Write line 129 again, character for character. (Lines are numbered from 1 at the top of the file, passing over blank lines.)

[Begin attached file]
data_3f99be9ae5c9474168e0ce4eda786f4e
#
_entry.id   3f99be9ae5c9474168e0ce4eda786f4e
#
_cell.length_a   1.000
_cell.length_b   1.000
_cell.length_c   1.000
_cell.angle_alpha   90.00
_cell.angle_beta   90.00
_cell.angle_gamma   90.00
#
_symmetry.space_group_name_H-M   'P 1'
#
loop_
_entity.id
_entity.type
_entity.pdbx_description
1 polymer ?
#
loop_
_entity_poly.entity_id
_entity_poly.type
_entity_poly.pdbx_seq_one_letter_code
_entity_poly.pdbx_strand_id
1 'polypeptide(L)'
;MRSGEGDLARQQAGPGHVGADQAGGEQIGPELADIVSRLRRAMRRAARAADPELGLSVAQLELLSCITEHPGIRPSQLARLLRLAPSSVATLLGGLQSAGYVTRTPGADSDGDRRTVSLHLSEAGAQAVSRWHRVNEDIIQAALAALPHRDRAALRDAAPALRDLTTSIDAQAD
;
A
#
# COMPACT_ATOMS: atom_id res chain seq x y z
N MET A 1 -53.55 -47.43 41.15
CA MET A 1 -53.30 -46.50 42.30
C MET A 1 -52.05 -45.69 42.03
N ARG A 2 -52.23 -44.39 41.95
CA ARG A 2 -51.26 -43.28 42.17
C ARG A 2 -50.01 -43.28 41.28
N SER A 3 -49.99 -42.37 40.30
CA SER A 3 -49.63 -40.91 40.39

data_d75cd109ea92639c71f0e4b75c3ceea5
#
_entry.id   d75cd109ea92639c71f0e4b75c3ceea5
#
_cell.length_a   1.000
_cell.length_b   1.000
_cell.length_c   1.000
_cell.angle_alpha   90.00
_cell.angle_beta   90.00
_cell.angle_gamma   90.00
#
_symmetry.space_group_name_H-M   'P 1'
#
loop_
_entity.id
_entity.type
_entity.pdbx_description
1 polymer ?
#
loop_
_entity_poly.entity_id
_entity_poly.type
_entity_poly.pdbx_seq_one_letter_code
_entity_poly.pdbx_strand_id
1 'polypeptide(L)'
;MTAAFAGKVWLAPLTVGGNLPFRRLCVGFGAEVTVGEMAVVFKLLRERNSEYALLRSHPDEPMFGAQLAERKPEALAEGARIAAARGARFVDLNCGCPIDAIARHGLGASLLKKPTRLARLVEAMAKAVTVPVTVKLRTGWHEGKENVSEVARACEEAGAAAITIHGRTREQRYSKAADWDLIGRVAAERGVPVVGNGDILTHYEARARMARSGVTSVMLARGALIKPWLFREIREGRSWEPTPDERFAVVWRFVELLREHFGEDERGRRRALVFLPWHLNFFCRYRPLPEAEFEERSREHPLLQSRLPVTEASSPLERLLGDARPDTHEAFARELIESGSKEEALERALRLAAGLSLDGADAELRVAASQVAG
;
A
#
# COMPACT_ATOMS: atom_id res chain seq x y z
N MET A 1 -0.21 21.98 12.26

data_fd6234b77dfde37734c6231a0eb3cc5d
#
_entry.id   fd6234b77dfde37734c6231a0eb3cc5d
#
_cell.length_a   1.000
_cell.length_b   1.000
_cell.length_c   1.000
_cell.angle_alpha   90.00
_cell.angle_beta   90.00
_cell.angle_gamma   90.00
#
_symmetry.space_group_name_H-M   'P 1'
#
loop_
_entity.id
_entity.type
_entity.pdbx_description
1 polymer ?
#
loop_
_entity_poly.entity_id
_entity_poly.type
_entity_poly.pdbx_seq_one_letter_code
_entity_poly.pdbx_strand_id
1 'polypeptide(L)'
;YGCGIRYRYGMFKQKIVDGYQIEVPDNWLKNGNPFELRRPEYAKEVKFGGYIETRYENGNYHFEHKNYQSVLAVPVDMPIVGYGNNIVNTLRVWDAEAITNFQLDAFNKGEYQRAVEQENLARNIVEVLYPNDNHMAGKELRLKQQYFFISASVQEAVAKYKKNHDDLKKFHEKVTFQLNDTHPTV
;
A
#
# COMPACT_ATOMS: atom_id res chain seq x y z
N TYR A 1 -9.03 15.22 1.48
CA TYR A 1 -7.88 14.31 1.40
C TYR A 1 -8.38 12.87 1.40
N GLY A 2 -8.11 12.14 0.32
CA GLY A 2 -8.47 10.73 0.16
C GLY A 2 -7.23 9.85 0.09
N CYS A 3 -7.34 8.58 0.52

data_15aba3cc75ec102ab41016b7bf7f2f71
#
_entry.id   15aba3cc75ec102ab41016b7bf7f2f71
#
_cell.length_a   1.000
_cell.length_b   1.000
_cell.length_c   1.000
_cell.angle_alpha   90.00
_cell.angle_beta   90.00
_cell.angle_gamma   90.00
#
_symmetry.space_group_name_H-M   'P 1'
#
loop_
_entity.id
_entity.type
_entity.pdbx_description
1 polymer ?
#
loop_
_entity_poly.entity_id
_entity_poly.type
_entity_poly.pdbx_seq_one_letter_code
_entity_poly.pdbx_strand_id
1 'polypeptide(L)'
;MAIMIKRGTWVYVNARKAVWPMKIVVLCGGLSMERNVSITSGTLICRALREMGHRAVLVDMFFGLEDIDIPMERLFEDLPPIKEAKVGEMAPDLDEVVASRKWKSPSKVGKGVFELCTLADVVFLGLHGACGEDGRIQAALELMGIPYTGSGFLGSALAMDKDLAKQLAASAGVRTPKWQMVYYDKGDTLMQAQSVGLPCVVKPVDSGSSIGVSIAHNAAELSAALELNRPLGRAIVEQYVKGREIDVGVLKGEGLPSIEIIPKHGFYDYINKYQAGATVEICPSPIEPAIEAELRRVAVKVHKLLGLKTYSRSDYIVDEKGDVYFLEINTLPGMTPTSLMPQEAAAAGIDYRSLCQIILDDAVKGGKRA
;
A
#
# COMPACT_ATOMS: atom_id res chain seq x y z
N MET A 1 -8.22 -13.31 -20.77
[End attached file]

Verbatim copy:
_entity_poly.pdbx_seq_one_letter_code